Sunday, July 03, 2005

La festa di Nostra Signora di Montallegro

Last night I saw the coolest fireworks show. No, it was not an early 4th of July hoohah, although it turns out that my present home had its own fireworks display last night, much to my cats' dismay.

No, this was a fireworks show celebrating deliverance from the plague, a part of a festival held in Rapallo every year on 1, 2, 3 July, giving thanks to the Madonna of Montallegro.

The evening started off with three boats in the Tigullian harbor sending off little lights into the sea. Each boat must have released hundreds of the thing, over the course of a couple of hours, and watching their small lights float away was so serene. Very different from what would come next.

Namely, the firings of mortaletti, an ancient type of firework traditional to Rapallo. Each of the sestieri, or quarters of Rapallo puts together its own display, trying to outdo the others.

I happened to be watching from just above the fifteenth-century Castello right on the harbor, and beside it was the staging area for the display given by the Sestiere Borzoli, whose pirotechnicians all wore red shirts, and their area is marked off with red pendants. They have even painted a very cool shield on the pavement there by the beach.

Sometimes they would fire off one or two mortaletti, but a few of their firings involved multiples, strung together with paths of gunpowder. They would fire off a round, and then all around the harbor, the other sestieri would fire theirs. Ssome of them were too far away for me to see anything, but for some I could see puffs of smoke after the BOUM or else a few sparks and then the BOUM. But for the sestiere Borzoli, I had to plug my ears.

Their grand finale was impressive, even though I could see in advance what they had planned: a path of single mortaletti, then a small cluster, then a few more, then a double path leading up to an enormous conglomeration of the things. From the time when the guy with the long lighting wand walked over, to the end of the sequence, was fairly short, but full of fire and noise.

After all the mortaletti was a visual show over the harbor, and although my view was not perfect, I could see pretty well, and after all, I was in my room, not standing in an enormous crowd. Did I mention that all this was happening at 11:30 p.m.? For a lame-o like me, standing in the crowd would have been a strain, but from my very own room? As long as I hid behind the door to my balcony, I could even stand outside a little bit, even though the polizia had been yelling for people to watch from indoors. There must have been quite a danger for Italian police to be monitoring things!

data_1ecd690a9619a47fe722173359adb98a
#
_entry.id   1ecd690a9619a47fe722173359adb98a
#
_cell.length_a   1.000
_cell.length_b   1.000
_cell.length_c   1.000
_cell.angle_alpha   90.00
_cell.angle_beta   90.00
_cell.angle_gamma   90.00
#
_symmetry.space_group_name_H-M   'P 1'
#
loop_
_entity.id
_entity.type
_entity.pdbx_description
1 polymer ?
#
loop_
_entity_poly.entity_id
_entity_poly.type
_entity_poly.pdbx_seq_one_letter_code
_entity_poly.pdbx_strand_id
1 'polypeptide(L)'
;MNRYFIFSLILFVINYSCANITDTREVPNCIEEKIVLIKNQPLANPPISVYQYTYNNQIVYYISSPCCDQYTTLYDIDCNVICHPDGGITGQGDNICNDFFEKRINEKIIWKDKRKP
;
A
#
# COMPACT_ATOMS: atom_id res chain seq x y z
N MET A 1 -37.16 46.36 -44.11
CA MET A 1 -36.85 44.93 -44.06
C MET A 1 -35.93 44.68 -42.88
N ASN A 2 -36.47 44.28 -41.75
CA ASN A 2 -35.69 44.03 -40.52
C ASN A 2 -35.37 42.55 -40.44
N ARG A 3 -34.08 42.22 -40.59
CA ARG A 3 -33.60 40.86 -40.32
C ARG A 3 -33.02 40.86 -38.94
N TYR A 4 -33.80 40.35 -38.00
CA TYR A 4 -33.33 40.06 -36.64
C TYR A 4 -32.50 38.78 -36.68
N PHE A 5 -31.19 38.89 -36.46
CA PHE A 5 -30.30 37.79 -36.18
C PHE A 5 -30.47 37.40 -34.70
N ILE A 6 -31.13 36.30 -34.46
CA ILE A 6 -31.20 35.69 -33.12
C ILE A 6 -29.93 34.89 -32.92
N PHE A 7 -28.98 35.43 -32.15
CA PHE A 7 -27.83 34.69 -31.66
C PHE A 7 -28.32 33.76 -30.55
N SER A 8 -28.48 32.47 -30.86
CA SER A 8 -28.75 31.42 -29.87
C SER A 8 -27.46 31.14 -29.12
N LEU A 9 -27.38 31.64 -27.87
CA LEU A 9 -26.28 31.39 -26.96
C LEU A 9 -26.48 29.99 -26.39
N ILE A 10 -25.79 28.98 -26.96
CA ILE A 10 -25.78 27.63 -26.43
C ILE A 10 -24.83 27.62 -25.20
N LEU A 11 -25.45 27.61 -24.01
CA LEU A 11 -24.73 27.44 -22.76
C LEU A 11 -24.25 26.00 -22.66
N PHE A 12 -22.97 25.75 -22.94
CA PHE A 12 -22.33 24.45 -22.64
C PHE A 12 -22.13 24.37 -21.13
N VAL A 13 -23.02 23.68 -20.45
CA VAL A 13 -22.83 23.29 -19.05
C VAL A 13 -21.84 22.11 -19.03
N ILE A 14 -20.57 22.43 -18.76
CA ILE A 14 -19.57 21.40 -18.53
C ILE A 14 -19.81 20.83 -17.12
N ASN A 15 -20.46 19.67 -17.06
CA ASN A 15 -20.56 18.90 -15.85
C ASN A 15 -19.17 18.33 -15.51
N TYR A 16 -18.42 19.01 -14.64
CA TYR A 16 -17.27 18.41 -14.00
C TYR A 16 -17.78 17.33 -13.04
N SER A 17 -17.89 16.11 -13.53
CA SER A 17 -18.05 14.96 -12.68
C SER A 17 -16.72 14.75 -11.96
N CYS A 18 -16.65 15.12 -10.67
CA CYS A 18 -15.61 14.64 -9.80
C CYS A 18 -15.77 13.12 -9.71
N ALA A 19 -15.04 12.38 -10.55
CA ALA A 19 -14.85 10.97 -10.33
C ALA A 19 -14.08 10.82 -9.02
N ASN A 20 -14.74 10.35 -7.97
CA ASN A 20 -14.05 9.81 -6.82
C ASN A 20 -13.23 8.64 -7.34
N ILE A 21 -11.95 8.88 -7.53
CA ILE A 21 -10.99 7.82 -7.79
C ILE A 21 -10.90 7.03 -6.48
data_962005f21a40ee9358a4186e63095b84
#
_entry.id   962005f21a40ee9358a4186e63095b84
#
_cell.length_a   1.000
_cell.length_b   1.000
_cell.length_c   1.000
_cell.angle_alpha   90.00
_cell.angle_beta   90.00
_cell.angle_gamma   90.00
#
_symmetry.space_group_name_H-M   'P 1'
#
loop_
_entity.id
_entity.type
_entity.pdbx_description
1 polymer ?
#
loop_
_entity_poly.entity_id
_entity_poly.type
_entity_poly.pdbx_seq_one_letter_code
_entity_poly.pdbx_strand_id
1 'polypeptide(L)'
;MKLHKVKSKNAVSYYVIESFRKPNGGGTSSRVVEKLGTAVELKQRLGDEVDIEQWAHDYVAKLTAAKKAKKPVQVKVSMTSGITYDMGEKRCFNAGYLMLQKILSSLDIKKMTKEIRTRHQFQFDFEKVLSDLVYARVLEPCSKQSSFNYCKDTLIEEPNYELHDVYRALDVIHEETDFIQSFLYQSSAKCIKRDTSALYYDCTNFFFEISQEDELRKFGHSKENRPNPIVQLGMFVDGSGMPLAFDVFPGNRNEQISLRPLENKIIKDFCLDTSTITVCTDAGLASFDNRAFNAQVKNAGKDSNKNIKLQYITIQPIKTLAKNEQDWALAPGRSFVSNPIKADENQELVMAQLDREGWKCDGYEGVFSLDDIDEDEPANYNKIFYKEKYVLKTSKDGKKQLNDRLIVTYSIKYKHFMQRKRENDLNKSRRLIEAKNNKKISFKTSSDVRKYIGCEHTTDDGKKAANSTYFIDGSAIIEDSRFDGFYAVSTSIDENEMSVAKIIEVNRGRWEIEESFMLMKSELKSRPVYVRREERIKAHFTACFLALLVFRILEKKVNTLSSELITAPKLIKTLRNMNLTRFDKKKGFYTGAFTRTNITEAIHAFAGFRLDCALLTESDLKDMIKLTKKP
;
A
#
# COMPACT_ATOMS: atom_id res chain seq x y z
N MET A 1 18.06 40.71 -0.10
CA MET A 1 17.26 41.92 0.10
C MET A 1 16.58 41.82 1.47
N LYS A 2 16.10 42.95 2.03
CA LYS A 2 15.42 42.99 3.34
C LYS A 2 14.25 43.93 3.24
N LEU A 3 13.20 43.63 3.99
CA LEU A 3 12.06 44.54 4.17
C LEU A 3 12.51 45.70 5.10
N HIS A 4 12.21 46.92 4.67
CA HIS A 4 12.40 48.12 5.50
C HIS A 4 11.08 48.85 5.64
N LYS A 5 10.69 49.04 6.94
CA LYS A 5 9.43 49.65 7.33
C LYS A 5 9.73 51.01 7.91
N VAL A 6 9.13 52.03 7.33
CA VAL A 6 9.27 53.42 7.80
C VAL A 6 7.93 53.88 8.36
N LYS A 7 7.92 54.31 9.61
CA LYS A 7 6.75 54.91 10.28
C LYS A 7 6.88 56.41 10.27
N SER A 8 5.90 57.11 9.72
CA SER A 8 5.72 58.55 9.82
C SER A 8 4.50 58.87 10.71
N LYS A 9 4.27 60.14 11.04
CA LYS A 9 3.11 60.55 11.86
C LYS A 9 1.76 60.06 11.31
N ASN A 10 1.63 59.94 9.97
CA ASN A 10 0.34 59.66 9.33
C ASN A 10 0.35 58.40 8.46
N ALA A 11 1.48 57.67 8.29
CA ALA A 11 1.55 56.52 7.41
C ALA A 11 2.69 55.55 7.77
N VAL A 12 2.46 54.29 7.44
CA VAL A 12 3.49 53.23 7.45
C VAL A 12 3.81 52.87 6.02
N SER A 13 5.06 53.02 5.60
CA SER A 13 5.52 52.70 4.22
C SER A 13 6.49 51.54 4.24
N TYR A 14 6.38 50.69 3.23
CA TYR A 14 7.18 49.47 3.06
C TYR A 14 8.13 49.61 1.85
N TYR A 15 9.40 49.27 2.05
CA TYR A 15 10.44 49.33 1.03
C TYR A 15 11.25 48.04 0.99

And the fireworks were magnificent. It was strange, as an American, to see them for a religious festival, as they always seem to have Stars and Stripes Forever in the background, instead of Ave Maria. And even the choice of the O Fortuna opening from Carl Orffàs Carmina Burana did not seem strange in a festival dating back hundreds of years and celebrating the delivery from the plague.

Look here for more about the festa, the fireworks, and the sestieri. If you donàt read Italian, follow the link to the GALLERY for a bunch of great photos.

3 comments:

Mo said...

I saw the festival fireworks in July 1980 from the deck of the USS Kalamazoo, anchored off Rapallo. On the middle night, a rocket ignited the storehouse that held the fireworks for the 3rd night, sending explosions, rockets, and fireworks all over the town. From 1 mile offshore, it was spectacular. Of course we didn't realize at the time that damage was being done and people were hurt. A number of sailors from the K-ZOO helped the authorities with the fires and the injured, and we hosted the mayor on board for a ceremony the next day where the mayor presented Capt. Taylor with a commemoration of some sort for our part in helping.

Isis said...

What a great story--thank you so much for posting it!

Anonymous said...

We just got back from our italy trip, we spent the three days of the festival in Rapallo and loved every part. The procession and fireworks had us jaw-dropped. The bombs went off all-day and all night for three days. Thanks for your blog, I was able to learn more about it without reading italian. Thanks